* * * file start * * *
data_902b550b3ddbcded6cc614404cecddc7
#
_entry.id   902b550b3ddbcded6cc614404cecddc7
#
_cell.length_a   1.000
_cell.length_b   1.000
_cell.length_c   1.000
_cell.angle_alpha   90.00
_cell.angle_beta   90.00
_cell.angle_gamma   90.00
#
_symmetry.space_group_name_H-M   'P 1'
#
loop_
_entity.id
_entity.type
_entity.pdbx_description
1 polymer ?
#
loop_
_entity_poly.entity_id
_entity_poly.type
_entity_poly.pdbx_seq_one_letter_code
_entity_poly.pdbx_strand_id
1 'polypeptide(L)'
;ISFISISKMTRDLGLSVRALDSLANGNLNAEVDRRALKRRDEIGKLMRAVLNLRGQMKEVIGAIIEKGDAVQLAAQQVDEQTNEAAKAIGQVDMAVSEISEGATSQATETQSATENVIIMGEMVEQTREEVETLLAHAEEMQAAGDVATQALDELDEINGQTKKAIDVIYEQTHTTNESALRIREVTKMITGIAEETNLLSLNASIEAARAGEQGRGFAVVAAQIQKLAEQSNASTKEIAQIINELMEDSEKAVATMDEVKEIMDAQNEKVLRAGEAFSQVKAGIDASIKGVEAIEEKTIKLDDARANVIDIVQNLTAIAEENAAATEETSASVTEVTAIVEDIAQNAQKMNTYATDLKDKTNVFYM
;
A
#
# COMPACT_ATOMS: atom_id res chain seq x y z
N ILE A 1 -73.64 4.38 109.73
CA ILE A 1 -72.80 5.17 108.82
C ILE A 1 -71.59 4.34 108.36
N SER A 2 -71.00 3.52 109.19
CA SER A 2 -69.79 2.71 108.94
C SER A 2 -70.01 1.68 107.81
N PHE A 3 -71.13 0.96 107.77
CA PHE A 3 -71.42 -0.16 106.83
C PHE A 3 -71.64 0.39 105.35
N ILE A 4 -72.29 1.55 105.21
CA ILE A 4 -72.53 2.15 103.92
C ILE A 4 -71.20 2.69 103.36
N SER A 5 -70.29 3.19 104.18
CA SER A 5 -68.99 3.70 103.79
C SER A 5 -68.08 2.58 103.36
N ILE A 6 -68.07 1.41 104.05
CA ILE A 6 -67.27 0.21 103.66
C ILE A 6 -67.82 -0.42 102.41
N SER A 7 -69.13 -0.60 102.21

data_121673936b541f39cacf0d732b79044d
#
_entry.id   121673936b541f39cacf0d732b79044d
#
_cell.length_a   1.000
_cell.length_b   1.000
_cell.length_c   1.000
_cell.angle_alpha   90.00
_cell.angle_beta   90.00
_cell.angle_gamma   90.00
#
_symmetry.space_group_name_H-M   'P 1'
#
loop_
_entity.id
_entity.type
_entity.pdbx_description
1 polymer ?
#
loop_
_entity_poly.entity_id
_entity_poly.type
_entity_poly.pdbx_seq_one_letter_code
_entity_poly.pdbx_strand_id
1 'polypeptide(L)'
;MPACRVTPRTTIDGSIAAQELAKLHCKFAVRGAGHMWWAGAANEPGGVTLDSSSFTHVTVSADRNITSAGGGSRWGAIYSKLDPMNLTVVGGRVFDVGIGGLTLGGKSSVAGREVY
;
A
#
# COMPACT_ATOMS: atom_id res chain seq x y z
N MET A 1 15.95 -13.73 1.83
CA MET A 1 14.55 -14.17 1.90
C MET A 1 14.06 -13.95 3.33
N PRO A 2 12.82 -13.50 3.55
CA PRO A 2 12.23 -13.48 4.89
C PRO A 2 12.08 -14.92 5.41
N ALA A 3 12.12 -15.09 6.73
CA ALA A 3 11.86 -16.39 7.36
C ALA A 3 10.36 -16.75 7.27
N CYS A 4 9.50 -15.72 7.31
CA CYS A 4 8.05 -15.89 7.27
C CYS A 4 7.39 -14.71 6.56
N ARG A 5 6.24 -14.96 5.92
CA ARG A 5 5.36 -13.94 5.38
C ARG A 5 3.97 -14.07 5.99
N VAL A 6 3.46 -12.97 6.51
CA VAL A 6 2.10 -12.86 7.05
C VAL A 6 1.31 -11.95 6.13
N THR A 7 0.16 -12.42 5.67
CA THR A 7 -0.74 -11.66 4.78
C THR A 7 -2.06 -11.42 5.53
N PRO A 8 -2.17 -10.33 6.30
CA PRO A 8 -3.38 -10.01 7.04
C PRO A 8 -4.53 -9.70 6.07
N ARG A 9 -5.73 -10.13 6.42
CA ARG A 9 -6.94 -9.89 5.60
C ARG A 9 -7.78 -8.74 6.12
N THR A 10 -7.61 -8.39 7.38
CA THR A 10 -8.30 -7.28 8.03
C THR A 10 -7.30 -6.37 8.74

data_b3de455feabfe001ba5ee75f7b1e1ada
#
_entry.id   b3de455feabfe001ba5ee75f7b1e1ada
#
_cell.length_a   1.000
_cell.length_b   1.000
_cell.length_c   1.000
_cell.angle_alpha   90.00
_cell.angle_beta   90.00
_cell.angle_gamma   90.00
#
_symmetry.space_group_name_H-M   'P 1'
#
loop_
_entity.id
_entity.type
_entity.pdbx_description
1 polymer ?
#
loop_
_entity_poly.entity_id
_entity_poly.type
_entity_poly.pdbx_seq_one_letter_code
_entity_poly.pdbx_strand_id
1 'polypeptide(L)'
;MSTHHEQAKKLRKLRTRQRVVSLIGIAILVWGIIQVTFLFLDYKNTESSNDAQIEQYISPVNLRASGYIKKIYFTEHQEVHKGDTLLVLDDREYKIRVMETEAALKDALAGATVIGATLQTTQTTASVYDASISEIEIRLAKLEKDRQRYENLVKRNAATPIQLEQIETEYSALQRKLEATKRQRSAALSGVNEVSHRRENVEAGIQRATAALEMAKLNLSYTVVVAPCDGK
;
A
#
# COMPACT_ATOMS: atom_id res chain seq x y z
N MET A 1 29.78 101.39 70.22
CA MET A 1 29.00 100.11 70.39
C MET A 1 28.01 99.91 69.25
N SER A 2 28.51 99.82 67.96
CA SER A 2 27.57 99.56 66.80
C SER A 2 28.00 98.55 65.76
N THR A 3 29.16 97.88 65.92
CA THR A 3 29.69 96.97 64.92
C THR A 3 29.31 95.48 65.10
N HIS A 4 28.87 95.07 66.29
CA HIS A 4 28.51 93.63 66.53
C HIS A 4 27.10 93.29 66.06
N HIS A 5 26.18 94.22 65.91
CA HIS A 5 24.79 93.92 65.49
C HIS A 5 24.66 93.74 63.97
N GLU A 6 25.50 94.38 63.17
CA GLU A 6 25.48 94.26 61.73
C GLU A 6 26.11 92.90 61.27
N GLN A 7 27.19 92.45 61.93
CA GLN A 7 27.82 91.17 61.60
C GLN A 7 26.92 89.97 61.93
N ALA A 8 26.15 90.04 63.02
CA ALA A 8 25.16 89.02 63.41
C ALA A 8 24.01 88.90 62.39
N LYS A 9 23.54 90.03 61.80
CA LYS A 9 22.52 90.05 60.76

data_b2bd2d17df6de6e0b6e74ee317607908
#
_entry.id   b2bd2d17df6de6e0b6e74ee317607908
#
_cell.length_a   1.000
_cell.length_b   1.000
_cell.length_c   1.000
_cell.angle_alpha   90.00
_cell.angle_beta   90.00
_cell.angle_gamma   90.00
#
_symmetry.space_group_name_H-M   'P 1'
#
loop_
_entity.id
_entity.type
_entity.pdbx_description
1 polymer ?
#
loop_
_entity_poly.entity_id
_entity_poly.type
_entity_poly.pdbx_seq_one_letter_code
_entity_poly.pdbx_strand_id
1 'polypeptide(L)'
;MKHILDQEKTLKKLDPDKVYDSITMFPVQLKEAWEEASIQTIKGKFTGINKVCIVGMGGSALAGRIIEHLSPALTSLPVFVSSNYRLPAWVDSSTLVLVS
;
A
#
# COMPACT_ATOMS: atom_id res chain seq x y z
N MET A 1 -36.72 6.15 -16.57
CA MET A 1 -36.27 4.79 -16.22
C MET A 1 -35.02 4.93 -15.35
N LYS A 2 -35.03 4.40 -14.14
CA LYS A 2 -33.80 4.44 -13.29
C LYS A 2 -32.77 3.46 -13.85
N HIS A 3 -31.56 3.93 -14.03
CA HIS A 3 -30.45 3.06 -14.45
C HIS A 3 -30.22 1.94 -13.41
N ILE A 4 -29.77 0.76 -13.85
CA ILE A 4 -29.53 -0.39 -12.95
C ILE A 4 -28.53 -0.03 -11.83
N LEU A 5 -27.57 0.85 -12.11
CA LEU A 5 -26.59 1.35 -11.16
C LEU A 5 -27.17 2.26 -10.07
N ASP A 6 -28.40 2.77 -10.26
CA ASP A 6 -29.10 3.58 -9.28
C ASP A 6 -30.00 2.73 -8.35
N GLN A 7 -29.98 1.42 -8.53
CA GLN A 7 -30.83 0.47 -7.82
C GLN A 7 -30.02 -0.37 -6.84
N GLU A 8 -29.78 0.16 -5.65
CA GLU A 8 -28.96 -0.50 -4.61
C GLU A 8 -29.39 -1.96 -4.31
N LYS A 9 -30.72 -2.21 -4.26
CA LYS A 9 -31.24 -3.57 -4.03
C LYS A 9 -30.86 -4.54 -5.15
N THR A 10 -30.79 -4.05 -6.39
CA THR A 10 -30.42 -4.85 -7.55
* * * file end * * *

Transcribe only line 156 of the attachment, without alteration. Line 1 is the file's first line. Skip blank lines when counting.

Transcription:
CA GLU A 6 25.48 94.26 61.73